15. But, so far as the case of the petitioner is concerned, it falls within the ambit of Sections 220(3) & 220(6), in view of the pendency of the appeal, in order to treat the petitioner/Assessee being not in default, to avoid penal/interest as well as granting absolute stay, since the assessment made by the Assessing Officer is high pitched assessment. “High Pitched Assessment” means where the income determined and assessment was substantially higher than the returned income, say twice the later amount or more, the collection of the tax in dispute should be kept in abeyance till the decision on the appeal provided there were no lapses on the part of the assessee. In the instant case, the assessment in question in the pending appeal before the Commissioner of Income Tax (Appeals) is a High Pitched Assessment, because the petitioner has submitted his return for the accounting period, that is 01.04.2011 to 31.03.2012 for the assessment year 2012-2013 as Rs.4,91,680/- including agricultural income of Rs.45,00,000/-. But, the respondent having formed adverse opinion, as set out in the assessment order dated 31.3.2015, negativing agricultural income, made additions to the tune of Rs. 55,00,000/-. Thereby, adding admitted income of Rs.4,91,680/- with addition of Rs.55,00,000/-, the respondent arbitrarily without providing opportunity of cross-examination contrary to the powers invested on him under the fiscal statute, arrived total income as Rs. 59,91,680/-. Thereby, the respondent determined income on assessment substantially higher than the returned income of Rs. 4,91,680/-, by way of 14 times, made assessment arriving total income of Rs.59,91,680/-. Therefore, the assessment made by the respondent is a “High Pitched Assessment”.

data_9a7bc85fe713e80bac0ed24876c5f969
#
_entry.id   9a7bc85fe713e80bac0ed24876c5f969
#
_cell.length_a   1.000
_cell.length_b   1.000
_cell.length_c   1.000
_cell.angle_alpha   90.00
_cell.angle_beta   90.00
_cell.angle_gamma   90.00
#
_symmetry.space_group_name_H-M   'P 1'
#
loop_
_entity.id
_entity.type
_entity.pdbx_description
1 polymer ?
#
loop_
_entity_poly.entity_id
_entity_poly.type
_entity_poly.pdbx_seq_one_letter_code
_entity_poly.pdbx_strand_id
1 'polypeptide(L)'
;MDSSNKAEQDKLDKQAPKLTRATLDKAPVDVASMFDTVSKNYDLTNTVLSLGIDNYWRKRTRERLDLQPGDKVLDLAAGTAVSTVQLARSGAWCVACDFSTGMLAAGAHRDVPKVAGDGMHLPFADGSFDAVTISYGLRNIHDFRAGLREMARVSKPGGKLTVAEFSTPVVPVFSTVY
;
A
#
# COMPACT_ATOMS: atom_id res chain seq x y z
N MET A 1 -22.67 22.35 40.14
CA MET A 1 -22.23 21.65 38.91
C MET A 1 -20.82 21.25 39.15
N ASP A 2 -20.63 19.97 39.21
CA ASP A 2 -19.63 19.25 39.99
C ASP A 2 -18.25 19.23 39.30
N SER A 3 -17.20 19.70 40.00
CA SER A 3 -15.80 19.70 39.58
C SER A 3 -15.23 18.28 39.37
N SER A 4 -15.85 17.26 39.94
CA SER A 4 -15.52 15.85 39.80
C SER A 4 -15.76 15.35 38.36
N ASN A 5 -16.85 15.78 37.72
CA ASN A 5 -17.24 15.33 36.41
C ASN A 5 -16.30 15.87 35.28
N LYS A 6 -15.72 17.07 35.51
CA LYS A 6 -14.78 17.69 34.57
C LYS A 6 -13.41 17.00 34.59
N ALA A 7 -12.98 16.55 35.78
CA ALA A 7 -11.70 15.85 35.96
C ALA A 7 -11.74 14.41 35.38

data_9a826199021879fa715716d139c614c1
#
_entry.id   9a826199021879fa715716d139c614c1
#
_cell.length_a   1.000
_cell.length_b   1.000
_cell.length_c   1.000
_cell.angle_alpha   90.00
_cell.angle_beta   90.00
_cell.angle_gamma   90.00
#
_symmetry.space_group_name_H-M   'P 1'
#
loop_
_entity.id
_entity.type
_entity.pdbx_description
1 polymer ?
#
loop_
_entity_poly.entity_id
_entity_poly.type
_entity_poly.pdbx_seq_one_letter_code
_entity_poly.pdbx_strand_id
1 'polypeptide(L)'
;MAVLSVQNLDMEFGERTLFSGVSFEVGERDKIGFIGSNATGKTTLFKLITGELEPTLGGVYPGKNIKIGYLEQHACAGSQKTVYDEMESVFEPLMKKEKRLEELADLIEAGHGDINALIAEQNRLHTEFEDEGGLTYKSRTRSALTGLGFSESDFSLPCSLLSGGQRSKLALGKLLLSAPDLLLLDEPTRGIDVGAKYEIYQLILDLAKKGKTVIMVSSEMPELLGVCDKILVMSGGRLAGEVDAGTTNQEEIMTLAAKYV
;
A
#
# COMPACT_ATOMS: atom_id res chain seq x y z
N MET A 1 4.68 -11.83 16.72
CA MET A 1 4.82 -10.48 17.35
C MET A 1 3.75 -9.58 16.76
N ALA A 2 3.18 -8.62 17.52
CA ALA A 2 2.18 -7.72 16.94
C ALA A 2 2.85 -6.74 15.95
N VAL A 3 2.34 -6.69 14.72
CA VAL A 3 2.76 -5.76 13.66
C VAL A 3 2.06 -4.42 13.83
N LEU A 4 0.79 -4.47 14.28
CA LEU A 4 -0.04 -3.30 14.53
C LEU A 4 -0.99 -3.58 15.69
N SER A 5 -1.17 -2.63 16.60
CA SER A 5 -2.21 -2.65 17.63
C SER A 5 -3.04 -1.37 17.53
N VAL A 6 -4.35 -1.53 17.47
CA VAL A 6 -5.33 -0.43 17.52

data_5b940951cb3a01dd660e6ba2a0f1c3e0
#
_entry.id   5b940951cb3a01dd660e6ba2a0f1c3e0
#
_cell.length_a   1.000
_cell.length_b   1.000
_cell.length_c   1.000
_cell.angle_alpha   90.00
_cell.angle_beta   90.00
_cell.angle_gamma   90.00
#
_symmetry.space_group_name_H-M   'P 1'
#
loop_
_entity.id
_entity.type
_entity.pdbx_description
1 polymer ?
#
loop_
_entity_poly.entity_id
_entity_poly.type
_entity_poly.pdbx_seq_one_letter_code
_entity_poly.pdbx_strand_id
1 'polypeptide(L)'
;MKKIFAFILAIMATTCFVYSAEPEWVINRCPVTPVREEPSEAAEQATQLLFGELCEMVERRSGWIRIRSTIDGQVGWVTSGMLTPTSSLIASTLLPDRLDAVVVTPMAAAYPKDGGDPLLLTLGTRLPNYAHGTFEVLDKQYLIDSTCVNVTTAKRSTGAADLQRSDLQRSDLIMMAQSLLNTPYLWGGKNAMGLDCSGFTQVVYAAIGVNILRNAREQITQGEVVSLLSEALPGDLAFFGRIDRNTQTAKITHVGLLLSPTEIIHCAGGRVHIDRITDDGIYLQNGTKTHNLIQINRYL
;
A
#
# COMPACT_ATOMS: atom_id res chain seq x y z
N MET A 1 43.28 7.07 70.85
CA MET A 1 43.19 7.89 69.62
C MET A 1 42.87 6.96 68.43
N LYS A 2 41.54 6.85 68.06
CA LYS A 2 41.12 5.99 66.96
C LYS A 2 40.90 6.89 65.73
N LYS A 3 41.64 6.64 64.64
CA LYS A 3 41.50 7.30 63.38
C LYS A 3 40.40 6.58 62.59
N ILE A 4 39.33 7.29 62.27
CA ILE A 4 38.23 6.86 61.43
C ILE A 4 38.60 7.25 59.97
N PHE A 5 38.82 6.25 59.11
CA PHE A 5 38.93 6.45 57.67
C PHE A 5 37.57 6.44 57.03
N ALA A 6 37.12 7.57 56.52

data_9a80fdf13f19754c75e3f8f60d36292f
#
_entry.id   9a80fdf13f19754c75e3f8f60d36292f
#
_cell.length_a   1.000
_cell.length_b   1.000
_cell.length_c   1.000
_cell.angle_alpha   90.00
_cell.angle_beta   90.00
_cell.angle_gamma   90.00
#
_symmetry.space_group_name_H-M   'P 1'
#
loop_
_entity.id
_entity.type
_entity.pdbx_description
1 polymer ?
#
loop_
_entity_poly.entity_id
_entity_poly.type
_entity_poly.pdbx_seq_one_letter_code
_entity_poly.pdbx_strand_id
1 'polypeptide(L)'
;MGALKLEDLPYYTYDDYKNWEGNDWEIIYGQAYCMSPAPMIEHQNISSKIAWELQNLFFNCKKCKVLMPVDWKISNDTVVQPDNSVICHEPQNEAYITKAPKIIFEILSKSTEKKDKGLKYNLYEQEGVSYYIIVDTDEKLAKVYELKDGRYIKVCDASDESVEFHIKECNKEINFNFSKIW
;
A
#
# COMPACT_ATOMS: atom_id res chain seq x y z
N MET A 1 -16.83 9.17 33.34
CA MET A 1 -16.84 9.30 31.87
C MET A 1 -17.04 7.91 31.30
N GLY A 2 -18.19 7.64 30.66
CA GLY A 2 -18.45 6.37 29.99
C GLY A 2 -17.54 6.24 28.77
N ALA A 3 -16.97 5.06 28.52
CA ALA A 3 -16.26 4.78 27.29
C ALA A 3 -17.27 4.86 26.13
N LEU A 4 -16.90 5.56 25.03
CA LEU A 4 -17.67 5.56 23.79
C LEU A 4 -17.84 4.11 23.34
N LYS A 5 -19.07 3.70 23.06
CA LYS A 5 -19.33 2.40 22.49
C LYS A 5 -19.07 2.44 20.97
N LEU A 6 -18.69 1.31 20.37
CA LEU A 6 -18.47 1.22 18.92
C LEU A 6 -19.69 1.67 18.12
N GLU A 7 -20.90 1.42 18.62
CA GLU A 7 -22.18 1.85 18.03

16. It is the contention of the learned counsel for the petitioner that pending the appeal, the petitioner is entitled for stay of recovery of the demand amount, as his case falls within the ambit of Sections 220(3) & 220(6) of the IT Act. In view of the pendency of the appeal, the respondent ought to have passed an order treating him as not being in default in respect of the amount in dispute in the appeal, by placing reliance on CBDT Instruction No.95 dated 21.08.1969. But, according to the respondent, the said CBDT Instruction No.95 was superseded and as such, the respondent has exercised his power under subsequent Instruction No.1914 dated 02.12.1993. But, the learned counsel for the petitioner, by relying upon number of judgments submitted that CBDT Instruction No.95 is still in force.